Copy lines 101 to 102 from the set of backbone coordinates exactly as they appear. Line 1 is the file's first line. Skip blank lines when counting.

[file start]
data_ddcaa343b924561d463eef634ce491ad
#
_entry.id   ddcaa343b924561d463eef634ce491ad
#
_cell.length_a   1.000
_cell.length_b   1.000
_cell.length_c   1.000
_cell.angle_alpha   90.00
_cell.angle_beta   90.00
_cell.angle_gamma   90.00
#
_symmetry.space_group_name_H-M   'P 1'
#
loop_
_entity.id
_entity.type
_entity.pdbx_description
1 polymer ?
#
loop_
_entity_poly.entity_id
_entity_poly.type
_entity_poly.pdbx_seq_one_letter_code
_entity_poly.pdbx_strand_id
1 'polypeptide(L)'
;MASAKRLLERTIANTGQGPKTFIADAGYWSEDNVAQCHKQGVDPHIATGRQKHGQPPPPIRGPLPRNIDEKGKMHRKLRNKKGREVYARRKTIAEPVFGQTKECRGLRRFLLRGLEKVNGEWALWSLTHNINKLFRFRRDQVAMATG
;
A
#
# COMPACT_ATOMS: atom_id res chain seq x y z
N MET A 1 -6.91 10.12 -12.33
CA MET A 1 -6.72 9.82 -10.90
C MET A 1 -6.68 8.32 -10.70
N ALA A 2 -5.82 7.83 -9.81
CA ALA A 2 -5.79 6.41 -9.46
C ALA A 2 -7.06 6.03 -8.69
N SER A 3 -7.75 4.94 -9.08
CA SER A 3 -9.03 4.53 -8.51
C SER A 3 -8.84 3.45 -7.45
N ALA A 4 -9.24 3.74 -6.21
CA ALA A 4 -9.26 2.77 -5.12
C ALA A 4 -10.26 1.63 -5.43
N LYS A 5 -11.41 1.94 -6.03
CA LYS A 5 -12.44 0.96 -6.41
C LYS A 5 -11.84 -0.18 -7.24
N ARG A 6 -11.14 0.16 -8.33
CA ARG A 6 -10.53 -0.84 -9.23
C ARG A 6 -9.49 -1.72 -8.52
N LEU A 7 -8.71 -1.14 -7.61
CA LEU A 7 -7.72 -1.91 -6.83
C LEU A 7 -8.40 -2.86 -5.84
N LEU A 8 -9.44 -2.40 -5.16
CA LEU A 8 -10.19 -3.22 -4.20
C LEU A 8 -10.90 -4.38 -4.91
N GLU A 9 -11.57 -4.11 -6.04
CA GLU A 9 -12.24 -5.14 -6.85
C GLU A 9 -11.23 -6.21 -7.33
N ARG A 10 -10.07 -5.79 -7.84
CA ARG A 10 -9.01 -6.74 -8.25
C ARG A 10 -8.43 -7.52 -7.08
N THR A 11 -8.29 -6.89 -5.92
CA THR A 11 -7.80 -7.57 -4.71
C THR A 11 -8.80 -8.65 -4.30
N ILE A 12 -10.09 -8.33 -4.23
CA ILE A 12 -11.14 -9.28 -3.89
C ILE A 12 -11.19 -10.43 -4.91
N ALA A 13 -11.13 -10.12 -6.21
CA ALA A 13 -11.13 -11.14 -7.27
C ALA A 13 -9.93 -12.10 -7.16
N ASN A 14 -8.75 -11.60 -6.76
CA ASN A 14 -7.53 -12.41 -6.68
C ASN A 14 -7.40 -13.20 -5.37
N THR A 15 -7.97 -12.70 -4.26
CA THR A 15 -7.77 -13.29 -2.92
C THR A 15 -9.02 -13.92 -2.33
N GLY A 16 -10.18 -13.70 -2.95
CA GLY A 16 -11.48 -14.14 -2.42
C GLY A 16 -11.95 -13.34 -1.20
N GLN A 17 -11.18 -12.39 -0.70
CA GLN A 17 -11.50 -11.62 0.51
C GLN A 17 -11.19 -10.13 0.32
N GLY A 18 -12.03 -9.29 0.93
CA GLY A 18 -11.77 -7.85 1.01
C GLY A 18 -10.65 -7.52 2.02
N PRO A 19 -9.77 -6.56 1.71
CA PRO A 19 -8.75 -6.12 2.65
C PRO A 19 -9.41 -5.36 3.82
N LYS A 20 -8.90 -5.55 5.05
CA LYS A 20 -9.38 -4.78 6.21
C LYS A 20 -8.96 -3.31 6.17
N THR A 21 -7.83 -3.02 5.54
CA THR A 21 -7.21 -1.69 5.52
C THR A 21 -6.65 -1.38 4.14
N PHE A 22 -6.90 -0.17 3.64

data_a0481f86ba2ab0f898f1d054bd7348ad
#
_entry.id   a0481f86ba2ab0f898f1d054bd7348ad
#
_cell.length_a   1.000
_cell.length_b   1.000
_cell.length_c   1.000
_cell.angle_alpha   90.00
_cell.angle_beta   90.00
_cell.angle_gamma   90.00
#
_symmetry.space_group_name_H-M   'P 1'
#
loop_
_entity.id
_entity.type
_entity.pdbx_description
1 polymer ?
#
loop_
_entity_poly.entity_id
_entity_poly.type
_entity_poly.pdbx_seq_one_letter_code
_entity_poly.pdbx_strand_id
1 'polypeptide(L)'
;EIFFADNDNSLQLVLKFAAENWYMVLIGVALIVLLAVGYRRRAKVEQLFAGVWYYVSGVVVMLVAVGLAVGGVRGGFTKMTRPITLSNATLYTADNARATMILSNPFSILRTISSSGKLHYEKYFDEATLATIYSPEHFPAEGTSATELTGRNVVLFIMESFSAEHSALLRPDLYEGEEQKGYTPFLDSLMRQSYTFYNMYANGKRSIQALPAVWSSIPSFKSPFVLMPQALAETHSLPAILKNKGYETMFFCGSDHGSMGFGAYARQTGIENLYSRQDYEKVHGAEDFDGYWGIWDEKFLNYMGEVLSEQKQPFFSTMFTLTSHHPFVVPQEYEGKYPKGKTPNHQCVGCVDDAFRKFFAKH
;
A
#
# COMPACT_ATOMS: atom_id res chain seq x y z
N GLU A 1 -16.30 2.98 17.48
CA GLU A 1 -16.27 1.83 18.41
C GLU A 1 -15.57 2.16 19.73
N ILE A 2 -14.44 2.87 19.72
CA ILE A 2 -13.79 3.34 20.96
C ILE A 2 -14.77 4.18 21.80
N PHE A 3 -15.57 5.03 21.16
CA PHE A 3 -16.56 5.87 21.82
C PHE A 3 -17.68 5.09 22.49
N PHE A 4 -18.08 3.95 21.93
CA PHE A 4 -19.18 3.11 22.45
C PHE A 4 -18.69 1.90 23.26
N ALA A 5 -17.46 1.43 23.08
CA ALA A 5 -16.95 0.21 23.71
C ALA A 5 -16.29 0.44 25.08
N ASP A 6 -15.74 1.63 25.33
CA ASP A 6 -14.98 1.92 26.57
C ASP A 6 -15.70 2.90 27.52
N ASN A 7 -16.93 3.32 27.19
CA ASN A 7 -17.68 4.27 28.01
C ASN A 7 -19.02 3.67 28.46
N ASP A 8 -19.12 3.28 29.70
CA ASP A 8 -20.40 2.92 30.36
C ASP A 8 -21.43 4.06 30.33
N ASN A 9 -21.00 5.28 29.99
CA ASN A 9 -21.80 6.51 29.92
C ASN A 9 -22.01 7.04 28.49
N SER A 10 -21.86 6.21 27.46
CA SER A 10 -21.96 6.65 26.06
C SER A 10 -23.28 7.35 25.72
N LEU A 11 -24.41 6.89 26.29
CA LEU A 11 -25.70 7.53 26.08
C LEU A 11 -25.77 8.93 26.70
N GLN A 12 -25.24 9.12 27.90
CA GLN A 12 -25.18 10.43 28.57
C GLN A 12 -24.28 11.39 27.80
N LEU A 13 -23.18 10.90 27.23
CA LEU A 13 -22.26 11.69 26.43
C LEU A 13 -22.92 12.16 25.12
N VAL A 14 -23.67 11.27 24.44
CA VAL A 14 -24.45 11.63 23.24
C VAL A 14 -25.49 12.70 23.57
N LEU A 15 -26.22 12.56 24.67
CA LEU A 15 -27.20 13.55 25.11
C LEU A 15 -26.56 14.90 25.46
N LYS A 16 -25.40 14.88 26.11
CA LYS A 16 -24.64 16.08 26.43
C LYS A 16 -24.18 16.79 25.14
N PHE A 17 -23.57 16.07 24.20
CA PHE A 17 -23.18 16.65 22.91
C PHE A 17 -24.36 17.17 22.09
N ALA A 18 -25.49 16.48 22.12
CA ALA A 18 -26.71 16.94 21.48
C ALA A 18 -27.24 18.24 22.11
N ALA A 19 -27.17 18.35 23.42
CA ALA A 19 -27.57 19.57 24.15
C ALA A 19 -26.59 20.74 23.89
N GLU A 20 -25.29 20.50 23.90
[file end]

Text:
_cell.length_c   1.000
_cell.angle_alpha   90.00